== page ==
Children, pregnant women, the elderly and those with chronic diseases should stay away from the annual hajj pilgrimage in Saudi Arabia to prevent catching swine flu, health experts recommended Tuesday.
The recommendations come as some in the Muslim world have raised questions about the risk posed by swine flu to the millions attending the annual Muslim pilgrimage, which takes place this year in December, with some even suggesting quarantining people returning from Saudi Arabia.
The Saudi kingdom invited experts from the U.S. Centers for Disease Control and Prevention, the World Health Organization, and others to a four-day meeting in the western seaport city of Jiddah to examine Saudi measures to prevent the spread of swine flu during the Muslim pilgrimage.
In a statement at the conclusion of the conference, Health Minister Abdullah al-Rabeeah said the kingdom invited the experts because "of concerns about the ongoing pandemic and the potential for transmission (of viruses) in the crowded setting of the hajj."
The pilgrimage is required of all able-bodied Muslims at least once in their lifetime. It attracts about 3 million people every year to the holy cities of Mecca and Medina. The climax of the hajj is a 4-day period during which people gather in and around Mecca to perform a series of rituals.
Hundreds of thousands more Muslims also perform Omra, the voluntary lesser pilgrimage that can be completed at any other time of the year.
The meeting came a few weeks after Egyptian Health Minister Hatem el-Gabali raised concerns about the possible spread of swine flu, and said the tens of thousands of Egyptians who perform the hajj risk being quarantined upon their return.
El-Gabali's remarks have drawn mixed reaction from top clerics in the Muslim world.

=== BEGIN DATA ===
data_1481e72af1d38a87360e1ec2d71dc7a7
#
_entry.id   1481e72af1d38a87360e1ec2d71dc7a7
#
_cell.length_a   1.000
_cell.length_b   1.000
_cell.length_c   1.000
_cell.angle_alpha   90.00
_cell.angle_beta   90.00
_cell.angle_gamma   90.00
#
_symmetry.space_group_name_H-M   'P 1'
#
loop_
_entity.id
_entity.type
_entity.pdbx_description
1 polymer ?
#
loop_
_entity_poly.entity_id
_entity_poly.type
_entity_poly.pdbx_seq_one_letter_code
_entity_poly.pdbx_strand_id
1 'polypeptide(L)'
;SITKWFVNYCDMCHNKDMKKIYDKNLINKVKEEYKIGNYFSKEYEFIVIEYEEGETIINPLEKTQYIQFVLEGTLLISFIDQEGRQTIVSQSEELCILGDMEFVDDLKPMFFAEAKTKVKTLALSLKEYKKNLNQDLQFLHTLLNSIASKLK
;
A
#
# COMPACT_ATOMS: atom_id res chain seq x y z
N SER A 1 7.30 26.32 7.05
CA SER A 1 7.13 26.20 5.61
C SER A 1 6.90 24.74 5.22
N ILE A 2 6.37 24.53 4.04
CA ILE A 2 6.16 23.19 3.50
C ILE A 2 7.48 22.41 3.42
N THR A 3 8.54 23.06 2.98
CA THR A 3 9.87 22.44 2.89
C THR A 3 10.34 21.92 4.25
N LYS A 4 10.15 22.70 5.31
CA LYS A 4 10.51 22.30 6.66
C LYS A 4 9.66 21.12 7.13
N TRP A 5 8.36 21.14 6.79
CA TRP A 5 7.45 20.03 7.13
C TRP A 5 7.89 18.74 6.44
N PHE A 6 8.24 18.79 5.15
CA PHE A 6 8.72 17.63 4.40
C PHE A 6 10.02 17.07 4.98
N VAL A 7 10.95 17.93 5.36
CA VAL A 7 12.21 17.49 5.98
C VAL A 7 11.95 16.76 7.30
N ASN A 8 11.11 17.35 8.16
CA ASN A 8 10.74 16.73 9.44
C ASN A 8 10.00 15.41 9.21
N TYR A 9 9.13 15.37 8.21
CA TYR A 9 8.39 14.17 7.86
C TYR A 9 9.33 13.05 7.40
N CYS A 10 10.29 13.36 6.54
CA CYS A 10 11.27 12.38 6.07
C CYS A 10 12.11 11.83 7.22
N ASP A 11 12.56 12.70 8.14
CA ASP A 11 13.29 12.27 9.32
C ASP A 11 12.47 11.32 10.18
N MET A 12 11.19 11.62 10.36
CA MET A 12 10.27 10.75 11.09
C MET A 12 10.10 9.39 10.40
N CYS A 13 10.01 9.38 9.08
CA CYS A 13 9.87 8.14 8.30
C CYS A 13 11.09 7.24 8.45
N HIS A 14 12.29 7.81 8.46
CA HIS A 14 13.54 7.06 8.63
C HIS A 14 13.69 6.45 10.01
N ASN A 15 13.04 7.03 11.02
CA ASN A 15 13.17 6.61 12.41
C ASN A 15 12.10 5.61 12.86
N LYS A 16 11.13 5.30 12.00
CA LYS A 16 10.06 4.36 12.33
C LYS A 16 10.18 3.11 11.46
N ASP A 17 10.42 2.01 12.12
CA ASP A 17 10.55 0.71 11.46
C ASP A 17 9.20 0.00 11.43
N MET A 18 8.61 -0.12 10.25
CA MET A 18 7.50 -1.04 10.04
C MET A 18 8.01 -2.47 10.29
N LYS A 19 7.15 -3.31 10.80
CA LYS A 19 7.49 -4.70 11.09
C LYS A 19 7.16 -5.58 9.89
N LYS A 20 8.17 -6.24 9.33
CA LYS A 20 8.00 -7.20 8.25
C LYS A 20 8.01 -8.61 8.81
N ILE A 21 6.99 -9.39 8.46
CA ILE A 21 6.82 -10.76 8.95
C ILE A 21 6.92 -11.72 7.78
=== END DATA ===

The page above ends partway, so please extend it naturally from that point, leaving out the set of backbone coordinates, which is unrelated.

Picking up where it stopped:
Some have said they would support the idea of a quarantine for returning pilgrims if the WHO declares a pandemic outbreak, which it did earlier this month.
Others, however, maintain it would represent a dereliction of Islamic duties unless sanctioned by religious authorities in Saudi Arabia.
The statement said the experts recommend that "the following high risk group for severe disease postpone their participation in hajj and Omra for this year: the elderly, pregnant women, people with chronic diseases and children to better ensure their health and well being."
They also urged that the kingdom maintain adequate screening for the virus at entry points used by pilgrims and that pilgrims receive flu shots at least two weeks before they travel to Mecca and Medina and the swine flu vaccine once it is available.
It also recommended that pilgrims adhere to "good personal hygiene measures, including cough etiquette, use of antiseptic hand gels and especially frequent hand washing with soap and water."
The number of cases of swine flu cases in the Arab world has been growing, with countries reporting cases _ but so far no deaths _ almost every day. Saudi Arabia announced six new cases on Tuesday, raising the total to 81.